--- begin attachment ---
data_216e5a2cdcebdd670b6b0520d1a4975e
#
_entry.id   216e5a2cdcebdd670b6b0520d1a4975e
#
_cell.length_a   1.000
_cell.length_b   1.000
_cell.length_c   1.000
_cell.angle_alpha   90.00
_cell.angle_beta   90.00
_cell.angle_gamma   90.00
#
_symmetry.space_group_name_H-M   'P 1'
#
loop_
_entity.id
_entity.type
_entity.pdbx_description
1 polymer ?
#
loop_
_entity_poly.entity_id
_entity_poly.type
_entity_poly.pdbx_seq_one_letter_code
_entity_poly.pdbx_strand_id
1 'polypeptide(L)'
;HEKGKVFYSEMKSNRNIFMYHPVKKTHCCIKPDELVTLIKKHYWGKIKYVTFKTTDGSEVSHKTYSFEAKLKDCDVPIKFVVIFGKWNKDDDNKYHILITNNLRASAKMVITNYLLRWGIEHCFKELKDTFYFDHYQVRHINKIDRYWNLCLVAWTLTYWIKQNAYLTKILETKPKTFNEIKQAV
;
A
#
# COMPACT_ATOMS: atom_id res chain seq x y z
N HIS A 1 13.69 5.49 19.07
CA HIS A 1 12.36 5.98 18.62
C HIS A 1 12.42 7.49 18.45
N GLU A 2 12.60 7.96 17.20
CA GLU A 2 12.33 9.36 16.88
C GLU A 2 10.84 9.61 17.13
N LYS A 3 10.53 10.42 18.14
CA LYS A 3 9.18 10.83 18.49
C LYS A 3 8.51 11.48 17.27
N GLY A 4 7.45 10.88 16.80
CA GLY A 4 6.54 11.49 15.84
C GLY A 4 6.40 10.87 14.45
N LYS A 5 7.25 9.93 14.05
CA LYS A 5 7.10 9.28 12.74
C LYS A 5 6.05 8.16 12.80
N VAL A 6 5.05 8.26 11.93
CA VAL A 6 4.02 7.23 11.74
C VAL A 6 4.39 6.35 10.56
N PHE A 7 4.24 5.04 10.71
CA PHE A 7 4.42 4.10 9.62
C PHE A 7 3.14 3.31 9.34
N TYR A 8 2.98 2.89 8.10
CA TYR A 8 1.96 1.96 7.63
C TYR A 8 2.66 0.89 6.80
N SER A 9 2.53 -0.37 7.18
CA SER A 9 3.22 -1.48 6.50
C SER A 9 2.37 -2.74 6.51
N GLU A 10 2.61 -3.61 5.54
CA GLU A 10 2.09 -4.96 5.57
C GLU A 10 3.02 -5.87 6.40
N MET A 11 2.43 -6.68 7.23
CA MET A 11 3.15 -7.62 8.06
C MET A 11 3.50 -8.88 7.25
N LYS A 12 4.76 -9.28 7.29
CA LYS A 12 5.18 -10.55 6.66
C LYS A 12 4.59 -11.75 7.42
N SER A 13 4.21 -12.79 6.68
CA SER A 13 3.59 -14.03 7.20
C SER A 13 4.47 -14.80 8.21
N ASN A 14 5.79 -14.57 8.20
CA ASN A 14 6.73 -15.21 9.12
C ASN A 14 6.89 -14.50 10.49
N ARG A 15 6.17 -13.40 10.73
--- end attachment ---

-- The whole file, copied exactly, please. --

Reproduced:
data_216e5a2cdcebdd670b6b0520d1a4975e
#
_entry.id   216e5a2cdcebdd670b6b0520d1a4975e
#
_cell.length_a   1.000
_cell.length_b   1.000
_cell.length_c   1.000
_cell.angle_alpha   90.00
_cell.angle_beta   90.00
_cell.angle_gamma   90.00
#
_symmetry.space_group_name_H-M   'P 1'
#
loop_
_entity.id
_entity.type
_entity.pdbx_description
1 polymer ?
#
loop_
_entity_poly.entity_id
_entity_poly.type
_entity_poly.pdbx_seq_one_letter_code
_entity_poly.pdbx_strand_id
1 'polypeptide(L)'
;HEKGKVFYSEMKSNRNIFMYHPVKKTHCCIKPDELVTLIKKHYWGKIKYVTFKTTDGSEVSHKTYSFEAKLKDCDVPIKFVVIFGKWNKDDDNKYHILITNNLRASAKMVITNYLLRWGIEHCFKELKDTFYFDHYQVRHINKIDRYWNLCLVAWTLTYWIKQNAYLTKILETKPKTFNEIKQAV
;
A
#
# COMPACT_ATOMS: atom_id res chain seq x y z
N HIS A 1 13.69 5.49 19.07
CA HIS A 1 12.36 5.98 18.62
C HIS A 1 12.42 7.49 18.45
N GLU A 2 12.60 7.96 17.20
CA GLU A 2 12.33 9.36 16.88
C GLU A 2 10.84 9.61 17.13
N LYS A 3 10.53 10.42 18.14
CA LYS A 3 9.18 10.83 18.49
C LYS A 3 8.51 11.48 17.27
N GLY A 4 7.45 10.88 16.80
CA GLY A 4 6.54 11.49 15.84
C GLY A 4 6.40 10.87 14.45
N LYS A 5 7.25 9.93 14.05
CA LYS A 5 7.10 9.28 12.74
C LYS A 5 6.05 8.16 12.80
N VAL A 6 5.05 8.26 11.93
CA VAL A 6 4.02 7.23 11.74
C VAL A 6 4.39 6.35 10.56
N PHE A 7 4.24 5.04 10.71
CA PHE A 7 4.42 4.10 9.62
C PHE A 7 3.14 3.31 9.34
N TYR A 8 2.98 2.89 8.10
CA TYR A 8 1.96 1.96 7.63
C TYR A 8 2.66 0.89 6.80
N SER A 9 2.53 -0.37 7.18
CA SER A 9 3.22 -1.48 6.50
C SER A 9 2.37 -2.74 6.51
N GLU A 10 2.61 -3.61 5.54
CA GLU A 10 2.09 -4.96 5.57
C GLU A 10 3.02 -5.87 6.40
N MET A 11 2.43 -6.68 7.23
CA MET A 11 3.15 -7.62 8.06
C MET A 11 3.50 -8.88 7.25
N LYS A 12 4.76 -9.28 7.29
CA LYS A 12 5.18 -10.55 6.66
C LYS A 12 4.59 -11.75 7.42
N SER A 13 4.21 -12.79 6.68
CA SER A 13 3.59 -14.03 7.20
C SER A 13 4.47 -14.80 8.21
N ASN A 14 5.79 -14.57 8.20
CA ASN A 14 6.73 -15.21 9.12
C ASN A 14 6.89 -14.50 10.49
N ARG A 15 6.17 -13.40 10.73